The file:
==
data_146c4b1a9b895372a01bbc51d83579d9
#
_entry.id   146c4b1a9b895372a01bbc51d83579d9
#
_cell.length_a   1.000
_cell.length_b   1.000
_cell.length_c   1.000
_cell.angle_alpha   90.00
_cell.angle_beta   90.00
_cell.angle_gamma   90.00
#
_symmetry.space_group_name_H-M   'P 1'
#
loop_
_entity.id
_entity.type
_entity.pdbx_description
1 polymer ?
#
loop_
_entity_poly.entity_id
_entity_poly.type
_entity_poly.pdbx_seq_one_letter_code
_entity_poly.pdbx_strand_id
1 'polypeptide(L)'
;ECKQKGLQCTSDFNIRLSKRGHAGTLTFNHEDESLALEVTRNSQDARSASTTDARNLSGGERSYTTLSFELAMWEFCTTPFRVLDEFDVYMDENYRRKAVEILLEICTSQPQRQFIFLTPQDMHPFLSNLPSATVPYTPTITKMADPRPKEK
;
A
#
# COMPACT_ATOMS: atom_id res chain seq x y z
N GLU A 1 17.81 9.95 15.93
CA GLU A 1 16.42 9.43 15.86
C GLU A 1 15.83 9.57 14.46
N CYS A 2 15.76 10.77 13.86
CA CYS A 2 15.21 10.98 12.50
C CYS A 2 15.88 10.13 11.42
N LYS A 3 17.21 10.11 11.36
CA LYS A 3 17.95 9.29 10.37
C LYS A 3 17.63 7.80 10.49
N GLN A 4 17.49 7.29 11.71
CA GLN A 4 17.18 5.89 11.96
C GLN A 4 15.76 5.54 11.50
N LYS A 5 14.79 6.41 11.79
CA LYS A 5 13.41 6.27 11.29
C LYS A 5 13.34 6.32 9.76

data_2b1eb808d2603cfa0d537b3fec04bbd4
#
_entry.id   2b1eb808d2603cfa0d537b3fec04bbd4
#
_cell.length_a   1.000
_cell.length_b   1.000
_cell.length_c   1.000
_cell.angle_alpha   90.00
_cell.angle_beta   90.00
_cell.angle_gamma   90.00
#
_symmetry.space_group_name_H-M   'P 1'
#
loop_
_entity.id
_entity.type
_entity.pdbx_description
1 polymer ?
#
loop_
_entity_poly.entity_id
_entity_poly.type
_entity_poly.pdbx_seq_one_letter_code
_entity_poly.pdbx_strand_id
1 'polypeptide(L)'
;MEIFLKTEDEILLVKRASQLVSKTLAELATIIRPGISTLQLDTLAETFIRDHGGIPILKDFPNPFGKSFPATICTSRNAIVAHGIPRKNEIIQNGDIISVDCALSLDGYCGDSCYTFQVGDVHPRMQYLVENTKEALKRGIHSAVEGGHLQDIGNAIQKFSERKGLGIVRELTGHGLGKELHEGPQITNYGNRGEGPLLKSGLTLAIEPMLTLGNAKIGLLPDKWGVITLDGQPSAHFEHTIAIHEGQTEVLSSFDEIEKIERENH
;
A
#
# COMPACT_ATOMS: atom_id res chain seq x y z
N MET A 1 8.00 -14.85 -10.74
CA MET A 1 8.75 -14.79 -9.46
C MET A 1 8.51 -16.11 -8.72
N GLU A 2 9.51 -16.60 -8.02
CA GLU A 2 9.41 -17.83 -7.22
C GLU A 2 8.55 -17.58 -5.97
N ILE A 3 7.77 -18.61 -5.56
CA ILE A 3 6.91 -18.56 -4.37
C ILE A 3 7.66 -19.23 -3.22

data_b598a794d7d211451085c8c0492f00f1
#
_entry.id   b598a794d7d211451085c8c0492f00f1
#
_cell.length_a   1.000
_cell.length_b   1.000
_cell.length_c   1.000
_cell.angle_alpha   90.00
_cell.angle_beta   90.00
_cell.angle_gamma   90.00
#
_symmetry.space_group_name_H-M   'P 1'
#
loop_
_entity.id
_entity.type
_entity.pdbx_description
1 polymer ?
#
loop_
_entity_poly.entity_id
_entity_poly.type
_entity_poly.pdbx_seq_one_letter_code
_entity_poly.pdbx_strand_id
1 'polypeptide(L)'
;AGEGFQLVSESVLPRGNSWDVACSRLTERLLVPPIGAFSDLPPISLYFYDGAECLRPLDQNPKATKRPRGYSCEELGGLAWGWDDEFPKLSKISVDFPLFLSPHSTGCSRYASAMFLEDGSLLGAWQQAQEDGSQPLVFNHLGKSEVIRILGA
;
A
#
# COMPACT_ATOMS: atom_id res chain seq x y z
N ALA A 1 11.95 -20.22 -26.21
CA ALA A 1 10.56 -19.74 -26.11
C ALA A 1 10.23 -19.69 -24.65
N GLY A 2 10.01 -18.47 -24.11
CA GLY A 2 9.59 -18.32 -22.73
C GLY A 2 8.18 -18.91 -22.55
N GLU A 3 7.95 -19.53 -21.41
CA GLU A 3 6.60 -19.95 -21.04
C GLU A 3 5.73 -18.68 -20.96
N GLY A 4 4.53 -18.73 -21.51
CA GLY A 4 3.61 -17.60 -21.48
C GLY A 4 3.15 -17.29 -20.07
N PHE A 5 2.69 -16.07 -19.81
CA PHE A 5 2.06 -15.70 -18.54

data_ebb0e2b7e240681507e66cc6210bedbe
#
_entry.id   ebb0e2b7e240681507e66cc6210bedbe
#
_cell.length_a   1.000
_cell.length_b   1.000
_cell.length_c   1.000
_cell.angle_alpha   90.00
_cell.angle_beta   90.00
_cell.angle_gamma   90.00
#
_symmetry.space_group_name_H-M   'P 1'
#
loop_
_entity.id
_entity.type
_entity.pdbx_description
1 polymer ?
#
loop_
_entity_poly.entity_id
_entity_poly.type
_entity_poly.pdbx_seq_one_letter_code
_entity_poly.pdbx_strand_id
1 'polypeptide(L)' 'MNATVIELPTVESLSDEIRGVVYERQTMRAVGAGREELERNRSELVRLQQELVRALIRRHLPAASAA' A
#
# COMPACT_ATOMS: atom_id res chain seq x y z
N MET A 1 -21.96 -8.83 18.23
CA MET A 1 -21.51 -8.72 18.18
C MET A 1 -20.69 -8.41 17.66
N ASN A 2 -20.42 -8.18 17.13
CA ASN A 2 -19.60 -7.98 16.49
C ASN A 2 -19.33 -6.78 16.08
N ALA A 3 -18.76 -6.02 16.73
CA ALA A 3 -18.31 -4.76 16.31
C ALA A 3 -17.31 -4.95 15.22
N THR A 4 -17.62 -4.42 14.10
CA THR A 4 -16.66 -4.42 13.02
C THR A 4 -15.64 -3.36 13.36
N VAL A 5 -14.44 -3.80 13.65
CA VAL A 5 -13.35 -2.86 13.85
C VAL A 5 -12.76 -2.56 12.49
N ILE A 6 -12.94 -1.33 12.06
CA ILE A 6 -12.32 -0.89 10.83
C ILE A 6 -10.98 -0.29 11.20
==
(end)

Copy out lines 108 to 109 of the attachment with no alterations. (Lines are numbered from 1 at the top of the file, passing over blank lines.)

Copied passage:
_entity_poly.pdbx_strand_id
1 'polypeptide(L)'